JEL: G12 G22
    Date: 2022–01
  16. By: Tzougas, George; Hong, Natalia; Ho, Ryan
    Abstract: In this article we present a class of mixed Poisson regression models with varying dispersion arising from non-conjugate to the Poisson mixing distributions for modelling overdispersed claim counts in non-life insurance. The proposed family of models combined with the adopted modelling framework can provide sufficient flexibility for dealing with different levels of overdispersion. For illustrative purposes, the Poisson-lognormal regression model with regression structures on both its mean and dispersion parameters is employed for modelling claim count data from a motor insurance portfolio. Maximum likelihood estimation is carried out via an expectation-maximization type algorithm, which is developed for the proposed family of models and is demonstrated to perform satisfactorily.
    Keywords: claim frequency; EM algorithm; non-life insurance; regression structures on the mean and dispersion parameters
    JEL: C1
    Date: 2022–01–01
  17. By: Fuhao Lou
    Abstract: China has been developing very fast since the beginning of the 21st century. The net income of households has been increased a lot as well. Nonetheless, migration from rural areas to urban sectors tends to keep a high saving rate instead of consumption. This essay tries to use the conventional Ordinary Least Square regression, along with the method of Instrument Variable to test the problem of endogeneity, to discover the relationship between the saving rates of rural households and labor migration, controlling for other characteristic variables including having insurance, marital status, education, having children, health conditions. The assumption is that migration contributes positively to the dependent variable, meaning that migration could increase the household save rates. However, the conclusion is that it is negatively with the household save rates. All the other variables regarding education, health conditions, marital status, insurance, and number of children are negatively related with the household saving rates.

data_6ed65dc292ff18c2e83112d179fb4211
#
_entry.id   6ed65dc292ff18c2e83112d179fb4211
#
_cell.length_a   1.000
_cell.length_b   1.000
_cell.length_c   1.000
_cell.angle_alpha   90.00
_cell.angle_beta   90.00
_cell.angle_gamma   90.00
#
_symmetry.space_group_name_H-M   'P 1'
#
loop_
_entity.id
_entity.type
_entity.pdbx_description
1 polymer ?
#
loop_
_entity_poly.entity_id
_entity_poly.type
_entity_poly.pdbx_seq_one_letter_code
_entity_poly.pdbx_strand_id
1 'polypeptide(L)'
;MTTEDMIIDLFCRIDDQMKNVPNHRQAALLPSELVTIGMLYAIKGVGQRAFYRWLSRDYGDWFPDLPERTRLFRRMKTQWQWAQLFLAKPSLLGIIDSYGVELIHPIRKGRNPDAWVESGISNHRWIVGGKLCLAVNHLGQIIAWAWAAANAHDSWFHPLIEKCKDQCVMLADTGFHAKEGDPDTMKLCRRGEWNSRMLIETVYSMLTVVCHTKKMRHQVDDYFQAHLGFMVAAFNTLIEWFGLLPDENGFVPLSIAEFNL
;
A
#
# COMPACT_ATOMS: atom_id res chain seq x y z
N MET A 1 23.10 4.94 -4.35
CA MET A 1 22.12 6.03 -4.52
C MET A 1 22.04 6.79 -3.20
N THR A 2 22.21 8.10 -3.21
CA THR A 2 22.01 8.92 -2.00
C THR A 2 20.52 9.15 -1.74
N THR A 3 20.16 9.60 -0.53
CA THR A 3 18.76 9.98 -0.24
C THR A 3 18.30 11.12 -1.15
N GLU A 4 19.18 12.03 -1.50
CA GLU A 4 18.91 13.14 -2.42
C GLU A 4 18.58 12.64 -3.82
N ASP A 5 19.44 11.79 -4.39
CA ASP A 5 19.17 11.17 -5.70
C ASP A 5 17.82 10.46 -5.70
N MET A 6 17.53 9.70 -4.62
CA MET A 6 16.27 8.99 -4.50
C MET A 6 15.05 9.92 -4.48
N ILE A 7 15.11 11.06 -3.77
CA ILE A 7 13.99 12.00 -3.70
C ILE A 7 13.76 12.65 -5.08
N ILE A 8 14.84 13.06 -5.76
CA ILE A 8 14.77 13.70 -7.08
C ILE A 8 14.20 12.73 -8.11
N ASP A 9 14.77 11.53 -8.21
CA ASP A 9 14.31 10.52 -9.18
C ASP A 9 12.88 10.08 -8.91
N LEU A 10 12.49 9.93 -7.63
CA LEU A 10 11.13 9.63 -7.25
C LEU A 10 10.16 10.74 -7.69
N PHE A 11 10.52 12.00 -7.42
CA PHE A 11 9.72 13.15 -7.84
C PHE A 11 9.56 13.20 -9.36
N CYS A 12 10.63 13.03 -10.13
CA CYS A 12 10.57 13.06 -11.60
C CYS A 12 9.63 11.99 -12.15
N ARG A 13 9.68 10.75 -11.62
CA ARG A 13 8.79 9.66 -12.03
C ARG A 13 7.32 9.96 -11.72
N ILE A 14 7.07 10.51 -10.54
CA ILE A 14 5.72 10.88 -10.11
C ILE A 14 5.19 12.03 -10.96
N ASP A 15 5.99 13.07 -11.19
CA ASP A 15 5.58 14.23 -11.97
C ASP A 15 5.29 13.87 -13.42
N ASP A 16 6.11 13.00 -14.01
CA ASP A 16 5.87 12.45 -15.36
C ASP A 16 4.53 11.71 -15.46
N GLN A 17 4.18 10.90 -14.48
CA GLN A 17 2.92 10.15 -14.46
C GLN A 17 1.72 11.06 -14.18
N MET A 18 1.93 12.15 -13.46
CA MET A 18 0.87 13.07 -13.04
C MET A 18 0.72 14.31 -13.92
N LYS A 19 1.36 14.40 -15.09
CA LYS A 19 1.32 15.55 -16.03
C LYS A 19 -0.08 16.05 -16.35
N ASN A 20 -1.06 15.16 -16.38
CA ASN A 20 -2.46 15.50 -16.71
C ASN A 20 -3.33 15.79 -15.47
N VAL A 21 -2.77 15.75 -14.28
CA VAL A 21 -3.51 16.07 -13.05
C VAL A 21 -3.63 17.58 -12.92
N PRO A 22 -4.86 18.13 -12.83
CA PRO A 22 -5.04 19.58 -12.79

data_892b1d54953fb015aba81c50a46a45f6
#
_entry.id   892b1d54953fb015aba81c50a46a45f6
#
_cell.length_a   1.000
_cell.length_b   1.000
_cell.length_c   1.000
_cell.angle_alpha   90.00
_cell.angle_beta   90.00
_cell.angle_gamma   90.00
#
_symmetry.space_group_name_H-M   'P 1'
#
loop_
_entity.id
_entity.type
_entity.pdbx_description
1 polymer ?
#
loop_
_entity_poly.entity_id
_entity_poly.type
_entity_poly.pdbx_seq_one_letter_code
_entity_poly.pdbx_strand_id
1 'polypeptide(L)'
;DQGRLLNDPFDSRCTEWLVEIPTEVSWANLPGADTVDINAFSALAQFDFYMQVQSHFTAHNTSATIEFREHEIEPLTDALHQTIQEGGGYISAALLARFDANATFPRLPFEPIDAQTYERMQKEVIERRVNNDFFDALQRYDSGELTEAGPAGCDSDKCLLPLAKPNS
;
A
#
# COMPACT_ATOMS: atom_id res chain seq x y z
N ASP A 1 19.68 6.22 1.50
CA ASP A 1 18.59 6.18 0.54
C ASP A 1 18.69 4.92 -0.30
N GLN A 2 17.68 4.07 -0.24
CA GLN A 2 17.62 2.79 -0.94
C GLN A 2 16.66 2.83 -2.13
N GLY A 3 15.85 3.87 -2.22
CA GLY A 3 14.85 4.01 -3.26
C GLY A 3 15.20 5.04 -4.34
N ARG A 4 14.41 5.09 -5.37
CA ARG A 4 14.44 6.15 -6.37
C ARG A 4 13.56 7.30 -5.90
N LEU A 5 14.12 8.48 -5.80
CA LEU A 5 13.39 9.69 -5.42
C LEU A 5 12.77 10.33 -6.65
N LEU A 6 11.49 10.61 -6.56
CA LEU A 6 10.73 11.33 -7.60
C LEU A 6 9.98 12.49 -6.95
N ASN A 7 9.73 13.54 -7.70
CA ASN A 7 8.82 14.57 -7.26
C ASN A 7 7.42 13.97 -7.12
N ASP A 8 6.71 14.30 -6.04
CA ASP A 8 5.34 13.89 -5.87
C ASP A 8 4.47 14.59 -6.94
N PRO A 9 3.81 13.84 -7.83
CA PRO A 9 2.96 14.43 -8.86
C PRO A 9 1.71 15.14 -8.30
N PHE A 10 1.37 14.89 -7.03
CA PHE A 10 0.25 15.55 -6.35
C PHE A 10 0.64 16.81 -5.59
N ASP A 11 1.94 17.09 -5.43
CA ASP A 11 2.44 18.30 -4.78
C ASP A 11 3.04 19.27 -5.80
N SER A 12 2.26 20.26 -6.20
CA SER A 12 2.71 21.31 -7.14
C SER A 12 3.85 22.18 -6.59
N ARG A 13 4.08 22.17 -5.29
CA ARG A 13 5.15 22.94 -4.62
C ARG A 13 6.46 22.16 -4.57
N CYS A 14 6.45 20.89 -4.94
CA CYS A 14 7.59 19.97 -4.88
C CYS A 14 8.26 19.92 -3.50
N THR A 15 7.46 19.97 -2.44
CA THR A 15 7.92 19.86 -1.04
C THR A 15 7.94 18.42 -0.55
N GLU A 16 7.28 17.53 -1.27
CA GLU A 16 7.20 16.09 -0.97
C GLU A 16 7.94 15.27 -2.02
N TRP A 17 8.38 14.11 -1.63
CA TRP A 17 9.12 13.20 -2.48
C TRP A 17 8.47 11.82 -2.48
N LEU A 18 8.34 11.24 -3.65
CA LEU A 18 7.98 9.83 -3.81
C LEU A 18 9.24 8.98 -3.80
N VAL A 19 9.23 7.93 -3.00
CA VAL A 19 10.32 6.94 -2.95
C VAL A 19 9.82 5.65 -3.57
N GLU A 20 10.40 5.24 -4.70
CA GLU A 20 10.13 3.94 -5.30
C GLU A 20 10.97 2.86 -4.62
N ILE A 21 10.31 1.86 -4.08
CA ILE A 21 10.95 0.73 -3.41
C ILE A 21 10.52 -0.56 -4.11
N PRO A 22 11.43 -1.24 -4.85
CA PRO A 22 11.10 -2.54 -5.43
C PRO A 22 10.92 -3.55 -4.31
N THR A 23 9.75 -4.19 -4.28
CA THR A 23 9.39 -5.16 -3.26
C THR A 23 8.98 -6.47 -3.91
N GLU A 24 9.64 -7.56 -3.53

Date: 2022–01
  18. By: Battulga Gankhuu
    Abstract: In this paper, we introduced a dynamic Gordon growth model which is augmented by Bayesian Markov--Switching Vector Autoregressive (MS--BVAR) process. Using the risk-neutral valuation method and locally risk-minimizing strategy, we obtained pricing and hedging formulas for European call and put options, Margrabe option, segregated fund, and unit-linked life insurance on dividend-paying assets. It is assumed that the regime-switching process is generated by a homogeneous Markov process and the residual process follows a heteroscedastic model.